Exercise. This serves many advantages. It obviously helps with mobility, you can work generally or on a specific area. It is true –  if you don’t use it, you lose it. Exercise can also build strength and aid support in the body. Both strength and mobility exercises are important to maintain strong bones. Work to your needs and ability.

Consider doing sports, or any activity outside for the added advantage of vitamin D synthesis (through a reaction with sunlight), which will also support bone health.

If you really hate exercise, just try and be more generally active. A few ideas are; stand more to do activities, take the stairs instead of the escalator or get off the bus a stop earlier. What changes could you make in your own daily routine?

Sea Bathing. Have you tried an Epsom salt bath? These salts contain magnesium which can aid muscle relaxation. So people can benefit if they have sore joints, or you might find it useful post-exercise or in managing tight and tense muscles generally.

Stress Management. Stress happens to all of us, sometimes it drives and motivates us. For short periods of time this might be okay. Over a long period of time our body chemistry can change, and this may create many negative health changes. Learning to relax and making time to ensure you do this can help general health alongside the obvious benefit of avoiding very tight and uncomfortable muscles.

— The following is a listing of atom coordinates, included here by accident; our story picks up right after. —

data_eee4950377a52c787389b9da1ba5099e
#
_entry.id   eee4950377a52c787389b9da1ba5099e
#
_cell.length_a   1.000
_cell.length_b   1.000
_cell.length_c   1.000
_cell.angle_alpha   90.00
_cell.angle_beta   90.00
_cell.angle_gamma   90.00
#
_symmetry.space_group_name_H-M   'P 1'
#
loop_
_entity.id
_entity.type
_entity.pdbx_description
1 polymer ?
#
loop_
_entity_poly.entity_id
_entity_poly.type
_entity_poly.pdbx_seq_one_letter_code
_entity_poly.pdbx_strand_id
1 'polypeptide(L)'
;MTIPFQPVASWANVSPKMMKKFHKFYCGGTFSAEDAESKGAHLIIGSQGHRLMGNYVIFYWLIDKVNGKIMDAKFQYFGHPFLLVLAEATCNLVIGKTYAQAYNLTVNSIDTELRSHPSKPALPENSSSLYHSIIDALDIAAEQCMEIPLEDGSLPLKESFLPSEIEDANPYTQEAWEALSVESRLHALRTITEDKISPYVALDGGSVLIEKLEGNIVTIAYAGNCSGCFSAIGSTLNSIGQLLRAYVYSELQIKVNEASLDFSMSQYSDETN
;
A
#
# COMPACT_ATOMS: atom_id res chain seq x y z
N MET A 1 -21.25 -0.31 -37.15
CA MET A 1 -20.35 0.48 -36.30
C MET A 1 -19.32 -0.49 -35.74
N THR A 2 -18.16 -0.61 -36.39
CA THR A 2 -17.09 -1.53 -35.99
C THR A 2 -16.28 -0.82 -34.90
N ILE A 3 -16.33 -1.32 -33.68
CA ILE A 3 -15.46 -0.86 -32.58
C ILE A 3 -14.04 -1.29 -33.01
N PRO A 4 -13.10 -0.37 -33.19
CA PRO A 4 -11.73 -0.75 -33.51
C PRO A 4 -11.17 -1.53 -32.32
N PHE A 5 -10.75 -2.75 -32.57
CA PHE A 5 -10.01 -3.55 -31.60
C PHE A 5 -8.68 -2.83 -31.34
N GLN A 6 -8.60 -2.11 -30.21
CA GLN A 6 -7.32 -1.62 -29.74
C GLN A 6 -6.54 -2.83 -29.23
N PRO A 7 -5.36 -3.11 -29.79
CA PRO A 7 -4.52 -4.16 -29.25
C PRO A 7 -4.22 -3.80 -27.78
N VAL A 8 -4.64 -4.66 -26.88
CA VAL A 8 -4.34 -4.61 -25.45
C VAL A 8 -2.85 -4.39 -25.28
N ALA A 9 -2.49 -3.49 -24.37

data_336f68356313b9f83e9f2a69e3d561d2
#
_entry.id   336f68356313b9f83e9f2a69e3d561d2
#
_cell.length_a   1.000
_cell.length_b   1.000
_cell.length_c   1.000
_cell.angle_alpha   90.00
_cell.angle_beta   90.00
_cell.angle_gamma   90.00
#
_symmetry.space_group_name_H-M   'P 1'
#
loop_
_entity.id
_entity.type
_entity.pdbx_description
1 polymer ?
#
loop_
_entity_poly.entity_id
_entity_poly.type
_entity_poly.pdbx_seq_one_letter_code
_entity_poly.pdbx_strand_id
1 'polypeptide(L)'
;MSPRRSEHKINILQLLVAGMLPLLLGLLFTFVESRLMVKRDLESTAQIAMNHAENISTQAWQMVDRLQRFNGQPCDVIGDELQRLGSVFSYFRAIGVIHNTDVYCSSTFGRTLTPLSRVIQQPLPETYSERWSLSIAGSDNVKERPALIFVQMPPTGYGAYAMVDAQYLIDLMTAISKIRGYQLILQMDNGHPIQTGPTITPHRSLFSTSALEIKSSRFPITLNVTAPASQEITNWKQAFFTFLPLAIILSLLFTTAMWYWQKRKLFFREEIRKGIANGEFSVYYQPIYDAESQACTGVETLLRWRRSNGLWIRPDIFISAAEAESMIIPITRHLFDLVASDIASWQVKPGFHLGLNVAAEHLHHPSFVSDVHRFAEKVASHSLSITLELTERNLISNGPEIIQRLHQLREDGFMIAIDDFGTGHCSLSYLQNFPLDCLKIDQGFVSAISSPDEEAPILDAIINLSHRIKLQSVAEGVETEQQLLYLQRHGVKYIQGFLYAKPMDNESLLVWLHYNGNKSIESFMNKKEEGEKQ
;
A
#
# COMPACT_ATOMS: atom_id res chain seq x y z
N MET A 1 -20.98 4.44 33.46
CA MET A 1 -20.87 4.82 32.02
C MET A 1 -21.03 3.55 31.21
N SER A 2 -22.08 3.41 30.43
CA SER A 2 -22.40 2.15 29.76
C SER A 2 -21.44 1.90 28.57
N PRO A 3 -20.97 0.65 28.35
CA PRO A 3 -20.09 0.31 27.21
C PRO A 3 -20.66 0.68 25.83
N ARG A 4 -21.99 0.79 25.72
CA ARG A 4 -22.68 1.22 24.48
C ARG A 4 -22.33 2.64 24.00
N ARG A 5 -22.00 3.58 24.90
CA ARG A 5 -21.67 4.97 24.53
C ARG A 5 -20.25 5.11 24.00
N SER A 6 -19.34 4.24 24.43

Growing Older

Growing older doesn’t mean accepting every ache and pain. Ageing is a normal process, which although may come with it’s frustrating changes, doesn’t mean life has to stop. An osteopath can help you continue to live your life to the full physically.

As we get older our muscles, bones, ligaments and joints age too, but ageing alone doesn’t necessarily result in increased pain or stiffness. Treatment and advice from an osteopath can complement care from your GP to help you stay active as your body changes over time.

Osteopathic appointments are readily available at Rivermead Osteopaths without the need for referral from a GP.

Feel free to call for information about how osteopathy can help with  niggles and aches that may be holding you back from the activities you enjoy.

 

 

The following is a good exercise for spinal stiffness to help you along the way. You don’t need to be a certain age to do this. As long as you’re comfortable then stretch away!

Start on all fours with your back in its natural position and looking straight down at the floor. Move the pelvis first – tuck the pelvis under and gradually take that movement to the lower back, then upper back, then neck. To reach an “angry cat” position as in the photo. To return, start with the pelvis. Bring it back to your start position, then the upper back, followed by the neck. You should be back where you started. Repeat 5-10 times.